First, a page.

On Tuesday of this week the girls came to stay with Jaap and me for a week. And something small yet rather amazing happened when they arrived. I was able to speak whole sentences to them and, for the most part, understand what they were saying to me. I may not be ready for the NT2 Staatsexamen 1, but evidently a couple weeks of intensive study has dramatically improved my ability to communicate with my stepdaughters.
A few days ago I came to a realization.
I decided, “Screw the Staatsexamen.”
Yes, of course, I must pass this exam eventually to get a residency permit—but passing the exam is so not the point.
I want to be able to talk with the girls. I want to be able to chit chat with family and friends at the rather incredible number of birthday parties that I attend each year. I want to watch Dutch news and understand what’s going on. I no longer want a group of Dutch people to have to speak English for my benefit when I’m in a meeting or at a dinner party. I want to feel like I belong here. I want to understand my new tribe. I want to be able to make people laugh in Dutch the way I can in English, at least on a good day.
It’s probably going to take many more years before I achieve these milestones. But for the moment, I can talk a bit more with my stepdaughters. And I’m holding onto that as I prepare to fail my exam tomorrow.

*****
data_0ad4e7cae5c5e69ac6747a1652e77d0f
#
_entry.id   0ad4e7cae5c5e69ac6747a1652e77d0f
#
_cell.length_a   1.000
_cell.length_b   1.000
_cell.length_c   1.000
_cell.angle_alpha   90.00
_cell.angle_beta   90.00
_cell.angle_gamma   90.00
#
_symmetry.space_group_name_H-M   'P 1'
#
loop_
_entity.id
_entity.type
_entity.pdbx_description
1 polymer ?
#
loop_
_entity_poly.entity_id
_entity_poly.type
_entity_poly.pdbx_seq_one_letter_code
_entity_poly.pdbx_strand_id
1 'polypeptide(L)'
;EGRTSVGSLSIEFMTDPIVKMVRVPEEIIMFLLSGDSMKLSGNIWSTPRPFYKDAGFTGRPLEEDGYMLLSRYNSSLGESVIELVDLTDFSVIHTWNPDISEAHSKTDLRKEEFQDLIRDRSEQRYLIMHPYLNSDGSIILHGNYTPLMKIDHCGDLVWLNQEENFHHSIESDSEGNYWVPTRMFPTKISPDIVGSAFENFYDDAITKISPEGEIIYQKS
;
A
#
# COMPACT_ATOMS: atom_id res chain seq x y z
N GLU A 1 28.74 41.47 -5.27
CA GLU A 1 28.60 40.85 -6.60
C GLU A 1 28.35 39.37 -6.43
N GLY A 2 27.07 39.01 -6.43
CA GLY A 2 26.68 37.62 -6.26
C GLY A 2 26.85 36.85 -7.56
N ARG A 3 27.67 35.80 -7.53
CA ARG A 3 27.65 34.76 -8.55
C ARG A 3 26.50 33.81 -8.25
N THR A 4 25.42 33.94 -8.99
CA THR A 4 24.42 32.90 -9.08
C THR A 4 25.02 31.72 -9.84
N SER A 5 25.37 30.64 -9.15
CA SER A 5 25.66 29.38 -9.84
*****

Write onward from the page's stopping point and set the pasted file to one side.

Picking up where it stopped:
So what does any of this have to do with the arts?
First, It’s amazing to me how much easier it is for me to appear fluent on paper when I still have a hard time speaking three sentences in a row without stammering and having to stop and start again. I’m both grateful and frustrated by multilingual Netherlanders who immediately switch to English at my slightest hesitation with their language. It’s generous of them to speak English (which they all do amazingly well); but it isn’t helping me to master their language. My Dutch is never really necessary or tested. I can always default back to what’s comfortable—to speaking English. Similarly, I think it’s relatively easy to fake change, innovation, and transformation on paper and I note that we often stammer about as we try to talk thoughtfully and without a bunch of jargon about what we’re really trying to do these days in the arts vis-à-vis the changing world. Moreover, it’s tempting to default back to business-as-usual when initial attempts to change our processes are frustrating to us and to our stakeholders.